Mary Zampino, Senior Director of Global Sourcing Intelligence, SIG

It's All in the Delivery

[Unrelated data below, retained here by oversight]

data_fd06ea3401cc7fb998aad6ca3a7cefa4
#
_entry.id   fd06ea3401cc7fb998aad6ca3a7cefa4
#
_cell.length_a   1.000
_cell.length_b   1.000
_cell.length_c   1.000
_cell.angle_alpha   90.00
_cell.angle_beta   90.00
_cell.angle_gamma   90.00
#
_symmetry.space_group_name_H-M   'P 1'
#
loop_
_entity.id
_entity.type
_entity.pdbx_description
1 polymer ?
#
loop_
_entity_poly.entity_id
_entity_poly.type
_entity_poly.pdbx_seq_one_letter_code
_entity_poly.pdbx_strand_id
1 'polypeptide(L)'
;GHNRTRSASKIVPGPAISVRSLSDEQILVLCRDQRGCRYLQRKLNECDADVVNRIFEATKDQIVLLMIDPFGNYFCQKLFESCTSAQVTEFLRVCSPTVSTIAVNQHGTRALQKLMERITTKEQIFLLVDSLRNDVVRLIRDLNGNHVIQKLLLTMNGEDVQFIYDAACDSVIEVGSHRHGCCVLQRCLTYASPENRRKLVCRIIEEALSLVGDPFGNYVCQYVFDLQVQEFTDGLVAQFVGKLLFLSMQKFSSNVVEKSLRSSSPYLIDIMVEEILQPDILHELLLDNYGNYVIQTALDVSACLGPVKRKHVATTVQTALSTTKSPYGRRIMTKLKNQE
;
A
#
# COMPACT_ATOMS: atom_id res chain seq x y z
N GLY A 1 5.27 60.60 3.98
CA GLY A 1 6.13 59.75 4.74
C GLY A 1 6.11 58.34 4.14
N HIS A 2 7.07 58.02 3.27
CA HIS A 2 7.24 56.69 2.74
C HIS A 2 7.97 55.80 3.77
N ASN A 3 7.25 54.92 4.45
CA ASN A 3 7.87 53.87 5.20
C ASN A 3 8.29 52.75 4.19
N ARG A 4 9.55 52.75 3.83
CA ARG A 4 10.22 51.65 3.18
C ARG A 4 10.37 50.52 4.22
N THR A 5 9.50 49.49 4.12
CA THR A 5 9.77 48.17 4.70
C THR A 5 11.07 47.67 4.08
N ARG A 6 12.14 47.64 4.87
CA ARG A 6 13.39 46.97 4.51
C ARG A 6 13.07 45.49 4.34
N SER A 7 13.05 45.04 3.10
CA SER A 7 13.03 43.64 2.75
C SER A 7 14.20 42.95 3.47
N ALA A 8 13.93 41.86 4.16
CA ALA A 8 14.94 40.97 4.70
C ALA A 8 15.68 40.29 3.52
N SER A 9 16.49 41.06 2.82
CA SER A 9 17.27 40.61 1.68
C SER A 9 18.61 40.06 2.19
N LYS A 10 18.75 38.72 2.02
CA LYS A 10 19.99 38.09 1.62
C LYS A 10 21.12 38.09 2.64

Following the 2013 SIG Global Sourcing Summit in Amelia Island this past May, I was reviewing feedback from our breakout session attendees and read a comment that referenced the usefulness of the Duarte workshops with respect to presentation content, delivery and design. Usability and customer experience are both passions of mine and drive me when I am constructing guidelines for our Summit breakout session presenters and their slide decks. As a sourcing professional, I am sometimes hesitant to recommend a particular product, service, or provider. But, I can’t really keep quiet about this organization any longer. I attended the Duarte workshop and it was amazing. If you are someone who has to present things like business cases, market reports, research, spend category strategies, or if you have difficulty conveying your message, then this workshop should be part of your professional development. The two-day workshop took place in the Duarte headquarters in Sunnyvale, CA, where the facilitators immediately threw us off by asking us not to introduce ourselves with our name, company and role¸ but rather our name, company and favorite story. In each 5-10 second introduction, I felt like I already knew the person based on their story and their passion in conveying the story. During the workshop, we each built a presentation that addressed a real problem while in the session...but no PowerPoints were computers or tablets at all! The presentations required agile development yet no particular expertise with design. We learned some excellent strategies for how to structure a presentation and watched guru Nancy Duarte map some really famous speeches (Dr. Martin Luther King's I Have a Dream, President Ronald Reagan addressing the country after the horrible Space Shuttle Challenger tragedy, and Prime Minister Jawaharlal Nehru speech on India's Independence).